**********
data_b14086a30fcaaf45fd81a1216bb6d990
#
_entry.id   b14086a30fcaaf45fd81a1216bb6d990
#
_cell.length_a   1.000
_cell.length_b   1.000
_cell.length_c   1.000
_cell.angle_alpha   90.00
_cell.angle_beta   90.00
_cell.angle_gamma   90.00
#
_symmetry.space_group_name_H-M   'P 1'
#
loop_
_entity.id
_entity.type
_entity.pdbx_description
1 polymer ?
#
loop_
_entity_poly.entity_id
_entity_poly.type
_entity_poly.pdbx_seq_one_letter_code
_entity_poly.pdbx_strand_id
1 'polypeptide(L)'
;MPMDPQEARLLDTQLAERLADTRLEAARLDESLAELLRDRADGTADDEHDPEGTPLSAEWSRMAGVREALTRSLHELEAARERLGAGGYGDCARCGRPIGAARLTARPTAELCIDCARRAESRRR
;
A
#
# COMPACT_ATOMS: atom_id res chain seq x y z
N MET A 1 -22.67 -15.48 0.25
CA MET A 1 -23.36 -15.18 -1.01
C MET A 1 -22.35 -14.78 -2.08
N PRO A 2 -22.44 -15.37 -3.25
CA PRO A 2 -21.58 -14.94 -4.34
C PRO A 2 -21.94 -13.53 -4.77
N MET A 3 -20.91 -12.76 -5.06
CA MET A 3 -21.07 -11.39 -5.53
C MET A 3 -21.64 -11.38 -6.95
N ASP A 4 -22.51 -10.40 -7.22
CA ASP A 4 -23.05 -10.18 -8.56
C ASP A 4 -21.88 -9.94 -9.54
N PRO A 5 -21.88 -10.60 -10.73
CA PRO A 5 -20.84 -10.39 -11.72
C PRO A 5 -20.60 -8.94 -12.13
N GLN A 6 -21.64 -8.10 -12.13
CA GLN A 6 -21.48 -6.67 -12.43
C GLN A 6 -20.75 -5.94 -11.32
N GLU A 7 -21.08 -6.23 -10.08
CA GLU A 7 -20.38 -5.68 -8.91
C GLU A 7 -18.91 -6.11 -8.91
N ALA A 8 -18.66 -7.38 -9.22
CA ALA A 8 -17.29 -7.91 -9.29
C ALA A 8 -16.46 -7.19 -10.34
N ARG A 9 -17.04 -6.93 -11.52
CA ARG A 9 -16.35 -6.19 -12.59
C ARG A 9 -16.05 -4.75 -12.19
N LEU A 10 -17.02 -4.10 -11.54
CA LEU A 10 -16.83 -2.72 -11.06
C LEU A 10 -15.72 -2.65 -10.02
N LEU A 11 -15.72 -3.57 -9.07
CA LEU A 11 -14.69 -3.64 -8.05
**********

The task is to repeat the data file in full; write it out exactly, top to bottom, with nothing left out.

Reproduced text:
data_b14086a30fcaaf45fd81a1216bb6d990
#
_entry.id   b14086a30fcaaf45fd81a1216bb6d990
#
_cell.length_a   1.000
_cell.length_b   1.000
_cell.length_c   1.000
_cell.angle_alpha   90.00
_cell.angle_beta   90.00
_cell.angle_gamma   90.00
#
_symmetry.space_group_name_H-M   'P 1'
#
loop_
_entity.id
_entity.type
_entity.pdbx_description
1 polymer ?
#
loop_
_entity_poly.entity_id
_entity_poly.type
_entity_poly.pdbx_seq_one_letter_code
_entity_poly.pdbx_strand_id
1 'polypeptide(L)'
;MPMDPQEARLLDTQLAERLADTRLEAARLDESLAELLRDRADGTADDEHDPEGTPLSAEWSRMAGVREALTRSLHELEAARERLGAGGYGDCARCGRPIGAARLTARPTAELCIDCARRAESRRR
;
A
#
# COMPACT_ATOMS: atom_id res chain seq x y z
N MET A 1 -22.67 -15.48 0.25
CA MET A 1 -23.36 -15.18 -1.01
C MET A 1 -22.35 -14.78 -2.08
N PRO A 2 -22.44 -15.37 -3.25
CA PRO A 2 -21.58 -14.94 -4.34
C PRO A 2 -21.94 -13.53 -4.77
N MET A 3 -20.91 -12.76 -5.06
CA MET A 3 -21.07 -11.39 -5.53
C MET A 3 -21.64 -11.38 -6.95
N ASP A 4 -22.51 -10.40 -7.22
CA ASP A 4 -23.05 -10.18 -8.56
C ASP A 4 -21.88 -9.94 -9.54
N PRO A 5 -21.88 -10.60 -10.73
CA PRO A 5 -20.84 -10.39 -11.72
C PRO A 5 -20.60 -8.94 -12.13
N GLN A 6 -21.64 -8.10 -12.13
CA GLN A 6 -21.48 -6.67 -12.43
C GLN A 6 -20.75 -5.94 -11.32
N GLU A 7 -21.08 -6.23 -10.08
CA GLU A 7 -20.38 -5.68 -8.91
C GLU A 7 -18.91 -6.11 -8.91
N ALA A 8 -18.66 -7.38 -9.22
CA ALA A 8 -17.29 -7.91 -9.29
C ALA A 8 -16.46 -7.19 -10.34
N ARG A 9 -17.04 -6.93 -11.52
CA ARG A 9 -16.35 -6.19 -12.59
C ARG A 9 -16.05 -4.75 -12.19
N LEU A 10 -17.02 -4.10 -11.54
CA LEU A 10 -16.83 -2.72 -11.06
C LEU A 10 -15.72 -2.65 -10.02
N LEU A 11 -15.72 -3.57 -9.07
CA LEU A 11 -14.69 -3.64 -8.05